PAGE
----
Mental health therapists are beginning to talk about wanting “integrated products” to help manage their practice tasks. But what do they mean by “integrated product?” More importantly, if you wanted to look at some, how would you go about finding them? Googling “integrated product” isn’t likely to produce the results you want.
One of the problems is that these types of products go by more than one name. Common names are Electronic Health Record (EHR), Electronic Medical Record (EMR) or Practice Management System. To complicate matters, just being called one of those names doesn’t automatically mean the product is well-integrated. Products that have been built by a process we dubbed earlier as the “three-room house” approach to building EHRs are NOT well integrated.
Instead, when we talk about integrated products, we want a product that offers tools for as many of our routine office tasks as possible, and at a minimum, we would expect it to work like this:
- The product should have ONE login for all tasks and have a single username and password to remember. You shouldn’t have to log in separately for your video, your appointment reminders, your billing tools, or any of the other tools the product offers.
- If you make a change one place in the app, the product should automatically populate that change everywhere. For example, if your patient gets a new email address, you shouldn’t have to change it once in their facesheet, once in their video dashboard, etc. Ideally, you should be able to change the information wherever you’re working in the app and have it repopulate everywhere.
- The product should have a portal attached to it for your patients to use.
- The product should be well supported and show evidence of adding features on a regular basis. You don’t want a product that’s been all but abandoned or that has poor customer service.
What tools/features should this product have? Ideally, every single tool you need. However, that may be unrealistic. The list below shows some tools you may want:
- When your video platform is part of the application you use for all other practice management tasks, many of the other tasks such as collecting payments, filing insurance claims or sending statements or receipts to your patient are automated.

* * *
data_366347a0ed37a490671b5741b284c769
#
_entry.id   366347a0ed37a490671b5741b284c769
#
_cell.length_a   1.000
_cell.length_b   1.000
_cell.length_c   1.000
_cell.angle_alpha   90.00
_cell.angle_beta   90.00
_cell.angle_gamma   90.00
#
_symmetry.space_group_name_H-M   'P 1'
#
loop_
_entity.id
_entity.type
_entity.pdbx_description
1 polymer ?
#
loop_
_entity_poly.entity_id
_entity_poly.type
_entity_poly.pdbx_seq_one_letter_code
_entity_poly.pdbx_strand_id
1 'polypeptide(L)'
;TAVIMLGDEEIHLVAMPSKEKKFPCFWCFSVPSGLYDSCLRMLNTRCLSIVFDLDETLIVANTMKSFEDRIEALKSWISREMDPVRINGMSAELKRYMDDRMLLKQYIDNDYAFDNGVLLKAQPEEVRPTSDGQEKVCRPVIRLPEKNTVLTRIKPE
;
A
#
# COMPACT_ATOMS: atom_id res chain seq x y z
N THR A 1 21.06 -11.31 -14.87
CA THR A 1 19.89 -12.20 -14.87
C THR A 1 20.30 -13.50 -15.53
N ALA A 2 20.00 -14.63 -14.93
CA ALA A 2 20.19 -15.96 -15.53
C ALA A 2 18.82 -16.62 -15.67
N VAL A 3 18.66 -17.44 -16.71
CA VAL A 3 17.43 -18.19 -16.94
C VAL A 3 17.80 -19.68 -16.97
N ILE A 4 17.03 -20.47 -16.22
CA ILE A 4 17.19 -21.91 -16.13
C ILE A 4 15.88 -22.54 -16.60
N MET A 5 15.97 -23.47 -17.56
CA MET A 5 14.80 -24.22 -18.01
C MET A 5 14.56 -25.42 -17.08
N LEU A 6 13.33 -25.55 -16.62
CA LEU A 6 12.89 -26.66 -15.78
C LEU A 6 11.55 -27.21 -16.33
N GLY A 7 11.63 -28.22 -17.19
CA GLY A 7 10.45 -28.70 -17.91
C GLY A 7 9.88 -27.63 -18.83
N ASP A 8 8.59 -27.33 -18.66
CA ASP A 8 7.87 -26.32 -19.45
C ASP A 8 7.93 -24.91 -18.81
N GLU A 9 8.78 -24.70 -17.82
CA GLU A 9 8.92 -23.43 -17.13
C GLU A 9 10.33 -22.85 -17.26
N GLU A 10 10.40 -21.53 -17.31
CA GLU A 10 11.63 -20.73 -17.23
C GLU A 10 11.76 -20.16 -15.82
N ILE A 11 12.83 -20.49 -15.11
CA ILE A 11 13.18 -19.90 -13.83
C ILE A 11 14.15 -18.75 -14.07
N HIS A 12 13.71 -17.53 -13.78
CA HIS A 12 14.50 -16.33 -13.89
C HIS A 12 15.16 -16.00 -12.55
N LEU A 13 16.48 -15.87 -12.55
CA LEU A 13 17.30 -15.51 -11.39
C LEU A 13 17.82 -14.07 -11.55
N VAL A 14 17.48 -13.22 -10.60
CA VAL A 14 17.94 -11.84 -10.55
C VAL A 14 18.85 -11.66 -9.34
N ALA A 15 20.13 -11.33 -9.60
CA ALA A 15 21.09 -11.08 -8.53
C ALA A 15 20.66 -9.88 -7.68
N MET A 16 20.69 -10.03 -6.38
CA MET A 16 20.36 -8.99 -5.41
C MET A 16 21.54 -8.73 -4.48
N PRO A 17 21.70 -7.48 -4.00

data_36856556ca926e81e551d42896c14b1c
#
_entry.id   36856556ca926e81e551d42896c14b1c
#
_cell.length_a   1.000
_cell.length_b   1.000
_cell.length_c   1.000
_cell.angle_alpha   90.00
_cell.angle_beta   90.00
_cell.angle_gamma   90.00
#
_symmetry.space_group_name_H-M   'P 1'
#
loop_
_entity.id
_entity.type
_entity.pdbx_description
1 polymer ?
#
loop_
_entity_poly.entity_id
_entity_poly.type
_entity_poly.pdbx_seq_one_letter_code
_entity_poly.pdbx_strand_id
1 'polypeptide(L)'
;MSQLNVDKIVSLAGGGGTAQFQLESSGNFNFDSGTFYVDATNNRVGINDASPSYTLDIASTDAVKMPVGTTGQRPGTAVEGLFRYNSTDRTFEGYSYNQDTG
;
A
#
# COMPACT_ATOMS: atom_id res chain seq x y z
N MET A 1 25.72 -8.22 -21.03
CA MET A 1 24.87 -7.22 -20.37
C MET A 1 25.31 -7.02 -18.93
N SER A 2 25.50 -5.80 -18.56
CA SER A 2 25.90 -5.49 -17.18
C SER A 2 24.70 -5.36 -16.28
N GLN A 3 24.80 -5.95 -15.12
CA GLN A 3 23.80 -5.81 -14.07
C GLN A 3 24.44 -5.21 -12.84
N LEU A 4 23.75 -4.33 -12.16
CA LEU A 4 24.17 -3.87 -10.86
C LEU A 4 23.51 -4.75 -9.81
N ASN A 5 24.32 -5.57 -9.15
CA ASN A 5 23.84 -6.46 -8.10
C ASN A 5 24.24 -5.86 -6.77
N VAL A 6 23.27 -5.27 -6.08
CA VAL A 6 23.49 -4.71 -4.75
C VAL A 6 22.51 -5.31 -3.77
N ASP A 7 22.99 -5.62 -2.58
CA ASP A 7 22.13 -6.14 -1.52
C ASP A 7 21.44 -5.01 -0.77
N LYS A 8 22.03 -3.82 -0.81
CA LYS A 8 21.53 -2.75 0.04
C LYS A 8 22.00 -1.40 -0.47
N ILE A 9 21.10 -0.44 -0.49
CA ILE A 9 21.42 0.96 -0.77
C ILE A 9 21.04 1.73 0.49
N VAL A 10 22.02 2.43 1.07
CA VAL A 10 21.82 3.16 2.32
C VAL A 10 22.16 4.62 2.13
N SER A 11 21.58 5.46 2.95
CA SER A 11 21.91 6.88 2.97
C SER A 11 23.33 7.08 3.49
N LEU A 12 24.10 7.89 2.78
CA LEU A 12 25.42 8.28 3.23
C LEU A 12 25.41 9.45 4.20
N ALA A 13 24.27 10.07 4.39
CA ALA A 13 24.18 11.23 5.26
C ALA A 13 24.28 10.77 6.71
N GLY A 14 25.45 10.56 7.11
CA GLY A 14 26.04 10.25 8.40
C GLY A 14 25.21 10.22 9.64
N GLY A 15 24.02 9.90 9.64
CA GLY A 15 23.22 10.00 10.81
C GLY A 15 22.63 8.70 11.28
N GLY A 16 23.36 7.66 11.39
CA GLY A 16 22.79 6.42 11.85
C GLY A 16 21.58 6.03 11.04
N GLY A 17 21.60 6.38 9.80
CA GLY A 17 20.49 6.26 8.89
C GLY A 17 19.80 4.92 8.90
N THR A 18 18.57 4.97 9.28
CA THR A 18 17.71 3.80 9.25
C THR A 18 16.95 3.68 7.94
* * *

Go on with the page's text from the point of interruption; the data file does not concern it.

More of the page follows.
- According to a 2021 study, healthcare providers were responsible for almost 82% of the email breaches that were reported in the past two years to the HHS breach database.1 Furthermore, some email products that claim to be HIPAA compliant don’t fully protect you. PSYBooks email is end-to-end encrypted, no matter what type of device your patients use to retrieve their email.
- You can find stand-alone file storage apps that are HIPAA-compliant but that’s a fee you can eliminate if you have an integrated practice management app. Some integrated products allow you to click a tool when you download a file and automatically add it either to your own files storage area or to a files tab of the patient’s medical record. You can create categories in file storage areas to help you stay organized. Also, like email, file storage can be made virtually unhackable.
- Integrated programs typically offer tools that allow you to request signatures on the documents you send your patients, right from the app. The patient can then sign your forms electronically from their Portal, and send the signed documents back to you.
- Patient portals allow us to communicate securely and professionally with our patients in the same kinds of ways our physical health counterparts communicate with their patients. Some common portal features are: encrypted email, encrypted texting, online payment processing, online scheduling, file sharing and video conferencing.
- You can use non-integrated credit card processing apps and still be compliant with HIPAA as long as you don’t use them to send receipts or statements. As soon as you do that, you need a BAA with that company. Although a few will offer BAAs, many don’t. Also, when the credit card processing is integrated into your EHR, you don’t have to enter the payment info twice, which helps reduce errors. Statements and receipts can all be sent, right from the EHR, in ways that comply with HIPAA.
- The better integrated products will also have a companion mobile app that syncs with your web app. This allows you to take relevant aspects of your practice, such as your calendar and contacts, with you when you’re on the go. Your patients’ contact info is stored online, in the app, not directly on your phone, which makes it less likely that you’d ever have a breach. You can email, text, call and even have video appointments right from your phone, and all within the safety of your encrypted mobile app.
- Integrated products have all of the regular features you would expect a practice management tool to have and much more. Everything works together so it’s easier to be compliant with HIPAA and save both money and time.
You may not need or want all of the features your product offers, but as a general rule, you’re better off with an integrated product even if you start out only using one or two of its features. The other features will be there if you ever need them, and in the meantime, you’ll be able to benefit from the advantages integrated products offer. Some of these are:
- All tools are encrypted & HIPAA-compliant.
- You have one BAA for the whole thing.
- There’s less data entry. You enter something once and all tools update which helps reduce errors.
- They are typically less expensive than getting each tool separately, and this is almost certainly true if you factor in the amount of time they save.
- You only have ONE program to learn and ONE password to remember.
- There’s better risk management since everything is in one place.
1Litton, S. (2021). Telehealth for the Mental Health Professions: Constructive and Evidence-Based Tips for Practicing Safely, Efficiently, and Legally. Professional Resource Press.